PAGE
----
PE must be capable of generating and exporting a given route, PE must be capable of generating and exporting a given route,
assuming there are no BGP policies to prevent it. In the same way, assuming there are no BGP policies to prevent it. In the same way,
"Import" means the PE must be capable of importing and processing a "Import" means the PE must be capable of importing and processing a
given route, assuming the right RTs and policies. "N/A" means neither given route, assuming the right RTs and policies. "N/A" means neither
import nor export actions are required. import nor export actions are required.
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5.1. EVPN Network Startup procedures 5.1. EVPN Network Startup procedures
Before any EVI is provisioned in the network, the following Before any EVI is provisioned in the network, the following
procedures are required: procedures are required:
o Infrastructure setup: the proper MPLS infrastructure must be setup o Infrastructure setup: the proper MPLS infrastructure must be setup
among PE1, PE2 and PE3 so that the EVPN services can make use of among PE1, PE2 and PE3 so that the EVPN services can make use of
P2P, P2MP and/or MP2MP LSPs. In addition to the MPLS transport, PE1 P2P, P2MP and/or MP2MP LSPs. In addition to the MPLS transport, PE1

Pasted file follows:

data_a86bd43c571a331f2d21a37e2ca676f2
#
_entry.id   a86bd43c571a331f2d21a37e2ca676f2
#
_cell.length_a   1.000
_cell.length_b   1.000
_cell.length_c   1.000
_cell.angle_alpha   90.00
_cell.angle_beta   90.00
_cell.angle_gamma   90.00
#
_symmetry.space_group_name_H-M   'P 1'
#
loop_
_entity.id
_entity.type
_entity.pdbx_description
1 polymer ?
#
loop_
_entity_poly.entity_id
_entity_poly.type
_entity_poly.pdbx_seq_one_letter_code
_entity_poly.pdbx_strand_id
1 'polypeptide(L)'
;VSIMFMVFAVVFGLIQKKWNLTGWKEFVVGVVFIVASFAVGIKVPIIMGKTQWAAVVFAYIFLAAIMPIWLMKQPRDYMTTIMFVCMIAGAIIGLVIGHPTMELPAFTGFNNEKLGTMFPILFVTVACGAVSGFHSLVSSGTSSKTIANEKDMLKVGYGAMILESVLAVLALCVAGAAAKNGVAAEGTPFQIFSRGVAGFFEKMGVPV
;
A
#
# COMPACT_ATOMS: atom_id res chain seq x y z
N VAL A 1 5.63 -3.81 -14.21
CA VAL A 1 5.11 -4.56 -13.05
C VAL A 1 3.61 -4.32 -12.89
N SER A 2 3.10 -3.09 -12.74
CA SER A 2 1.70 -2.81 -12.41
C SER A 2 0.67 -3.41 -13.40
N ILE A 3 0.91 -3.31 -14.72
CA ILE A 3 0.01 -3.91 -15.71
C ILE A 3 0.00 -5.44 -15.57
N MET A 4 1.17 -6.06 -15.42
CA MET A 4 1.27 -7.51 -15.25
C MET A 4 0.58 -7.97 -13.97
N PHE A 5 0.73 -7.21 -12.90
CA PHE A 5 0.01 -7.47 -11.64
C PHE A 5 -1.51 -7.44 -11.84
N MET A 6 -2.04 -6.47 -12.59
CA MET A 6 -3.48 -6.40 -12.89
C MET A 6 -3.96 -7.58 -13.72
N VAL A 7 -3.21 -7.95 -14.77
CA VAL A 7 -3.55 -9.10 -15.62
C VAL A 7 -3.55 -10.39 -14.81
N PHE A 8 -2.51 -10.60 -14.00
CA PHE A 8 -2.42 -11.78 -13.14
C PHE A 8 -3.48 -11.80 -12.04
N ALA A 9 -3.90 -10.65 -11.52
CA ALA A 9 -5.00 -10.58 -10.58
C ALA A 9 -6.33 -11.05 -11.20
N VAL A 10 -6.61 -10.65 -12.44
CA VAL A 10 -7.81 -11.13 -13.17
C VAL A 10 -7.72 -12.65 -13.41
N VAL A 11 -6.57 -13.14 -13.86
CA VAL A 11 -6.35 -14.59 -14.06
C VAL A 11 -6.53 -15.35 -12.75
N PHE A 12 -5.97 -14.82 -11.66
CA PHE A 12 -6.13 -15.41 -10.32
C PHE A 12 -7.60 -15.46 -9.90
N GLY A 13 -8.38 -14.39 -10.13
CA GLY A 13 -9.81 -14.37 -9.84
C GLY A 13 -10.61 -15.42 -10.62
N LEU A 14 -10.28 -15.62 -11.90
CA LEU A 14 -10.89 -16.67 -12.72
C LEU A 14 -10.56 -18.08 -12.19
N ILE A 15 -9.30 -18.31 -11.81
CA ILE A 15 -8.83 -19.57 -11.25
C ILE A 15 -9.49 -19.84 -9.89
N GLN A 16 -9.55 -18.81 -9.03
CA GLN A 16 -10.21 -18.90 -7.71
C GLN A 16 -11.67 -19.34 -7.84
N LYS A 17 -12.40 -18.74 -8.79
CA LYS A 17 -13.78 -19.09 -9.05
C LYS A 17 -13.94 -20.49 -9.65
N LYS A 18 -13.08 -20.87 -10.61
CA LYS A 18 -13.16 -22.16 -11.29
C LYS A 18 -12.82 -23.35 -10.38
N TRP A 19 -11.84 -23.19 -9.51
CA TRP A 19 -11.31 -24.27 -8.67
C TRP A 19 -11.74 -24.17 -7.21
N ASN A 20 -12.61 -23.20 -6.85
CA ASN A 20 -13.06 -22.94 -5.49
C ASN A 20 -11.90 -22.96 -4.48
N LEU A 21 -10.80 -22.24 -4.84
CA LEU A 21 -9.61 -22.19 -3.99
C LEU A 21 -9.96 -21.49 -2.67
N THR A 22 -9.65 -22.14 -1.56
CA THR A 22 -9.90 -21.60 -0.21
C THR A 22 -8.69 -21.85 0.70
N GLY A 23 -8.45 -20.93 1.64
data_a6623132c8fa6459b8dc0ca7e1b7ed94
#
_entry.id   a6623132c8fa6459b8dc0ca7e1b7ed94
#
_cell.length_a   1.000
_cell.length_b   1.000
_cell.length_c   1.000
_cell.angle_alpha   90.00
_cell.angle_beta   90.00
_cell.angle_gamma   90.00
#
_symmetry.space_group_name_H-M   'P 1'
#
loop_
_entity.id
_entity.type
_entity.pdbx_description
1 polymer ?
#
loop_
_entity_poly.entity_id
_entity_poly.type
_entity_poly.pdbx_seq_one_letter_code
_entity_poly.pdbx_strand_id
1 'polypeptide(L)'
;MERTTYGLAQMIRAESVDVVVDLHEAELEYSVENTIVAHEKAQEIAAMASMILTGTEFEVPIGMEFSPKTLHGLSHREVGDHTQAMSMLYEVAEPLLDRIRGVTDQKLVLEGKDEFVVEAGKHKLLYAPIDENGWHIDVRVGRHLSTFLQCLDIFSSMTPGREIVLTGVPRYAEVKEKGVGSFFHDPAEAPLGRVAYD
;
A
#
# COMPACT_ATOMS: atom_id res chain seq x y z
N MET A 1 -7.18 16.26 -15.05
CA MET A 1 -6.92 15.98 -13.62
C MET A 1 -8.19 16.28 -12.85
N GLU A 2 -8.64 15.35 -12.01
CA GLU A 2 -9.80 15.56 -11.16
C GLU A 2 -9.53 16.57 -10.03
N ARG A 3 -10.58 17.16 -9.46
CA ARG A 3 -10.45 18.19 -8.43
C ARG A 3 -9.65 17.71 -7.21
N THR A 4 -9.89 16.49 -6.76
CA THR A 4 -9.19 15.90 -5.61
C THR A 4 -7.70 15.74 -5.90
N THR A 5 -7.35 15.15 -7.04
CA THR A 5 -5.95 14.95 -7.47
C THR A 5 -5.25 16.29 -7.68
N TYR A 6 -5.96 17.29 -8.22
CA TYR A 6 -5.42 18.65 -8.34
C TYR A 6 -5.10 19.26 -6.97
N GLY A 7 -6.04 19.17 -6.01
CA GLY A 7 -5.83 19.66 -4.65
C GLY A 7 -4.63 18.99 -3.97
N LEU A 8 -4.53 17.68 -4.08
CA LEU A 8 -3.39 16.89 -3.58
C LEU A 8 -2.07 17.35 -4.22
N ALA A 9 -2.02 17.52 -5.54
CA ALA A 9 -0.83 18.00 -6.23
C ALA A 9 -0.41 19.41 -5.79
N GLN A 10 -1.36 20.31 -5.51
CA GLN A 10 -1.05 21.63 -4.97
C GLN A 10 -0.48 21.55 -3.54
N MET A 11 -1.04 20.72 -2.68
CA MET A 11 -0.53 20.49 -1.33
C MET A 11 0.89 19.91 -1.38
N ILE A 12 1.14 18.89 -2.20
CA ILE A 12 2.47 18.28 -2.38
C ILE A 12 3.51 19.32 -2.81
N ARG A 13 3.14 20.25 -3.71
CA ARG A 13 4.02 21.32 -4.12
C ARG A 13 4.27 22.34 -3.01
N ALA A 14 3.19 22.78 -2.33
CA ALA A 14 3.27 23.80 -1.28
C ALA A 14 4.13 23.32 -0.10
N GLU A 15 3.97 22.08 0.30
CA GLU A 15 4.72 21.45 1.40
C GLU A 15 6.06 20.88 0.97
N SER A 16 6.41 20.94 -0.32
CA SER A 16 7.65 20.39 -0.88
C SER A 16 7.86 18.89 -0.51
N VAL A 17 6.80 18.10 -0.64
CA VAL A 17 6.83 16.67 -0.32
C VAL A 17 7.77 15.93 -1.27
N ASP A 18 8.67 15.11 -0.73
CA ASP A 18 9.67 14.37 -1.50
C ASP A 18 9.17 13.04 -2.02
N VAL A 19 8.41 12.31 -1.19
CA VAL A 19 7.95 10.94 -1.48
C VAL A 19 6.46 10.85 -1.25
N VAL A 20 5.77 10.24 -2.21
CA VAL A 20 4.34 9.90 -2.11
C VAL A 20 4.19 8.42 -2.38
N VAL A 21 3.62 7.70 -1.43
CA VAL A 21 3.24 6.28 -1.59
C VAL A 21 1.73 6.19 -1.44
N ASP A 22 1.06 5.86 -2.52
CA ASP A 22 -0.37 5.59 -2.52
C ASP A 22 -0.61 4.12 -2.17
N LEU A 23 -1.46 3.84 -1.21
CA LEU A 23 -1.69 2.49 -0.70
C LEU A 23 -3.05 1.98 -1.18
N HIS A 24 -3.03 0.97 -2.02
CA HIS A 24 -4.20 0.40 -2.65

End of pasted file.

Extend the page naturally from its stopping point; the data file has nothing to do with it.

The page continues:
and PE2 must be properly configured with the same LACP and PE2 must be properly configured with the same LACP
configuration to CE2. Details are provided in [EVPN]. Once the LAG configuration to CE2. Details are provided in [RFC7432]. Once the
is properly setup, the ESI for the CE2 Ethernet Segment, e.g. LAG is properly setup, the ESI for the CE2 Ethernet Segment, e.g.
ESI12, can be auto-generated by PE1 and PE2 from the LACP ESI12, can be auto-generated by PE1 and PE2 from the LACP
information exchanged with CE2 (ESI type 1), as discussed in information exchanged with CE2 (ESI type 1), as discussed in
section 3.1. Alternatively, the ESI can also be manually section 3.1. Alternatively, the ESI can also be manually
provisioned on PE1 and PE2 (ESI type 0). PE1 and PE2 will auto- provisioned on PE1 and PE2 (ESI type 0). PE1 and PE2 will auto-
configure a BGP policy that will import any ES route matching the configure a BGP policy that will import any ES route matching the
auto-derived ES-import RT for ESI12. auto-derived ES-import RT for ESI12.
o Ethernet Segment route exchange and DF election: PE1 and PE2 will o Ethernet Segment route exchange and DF election: PE1 and PE2 will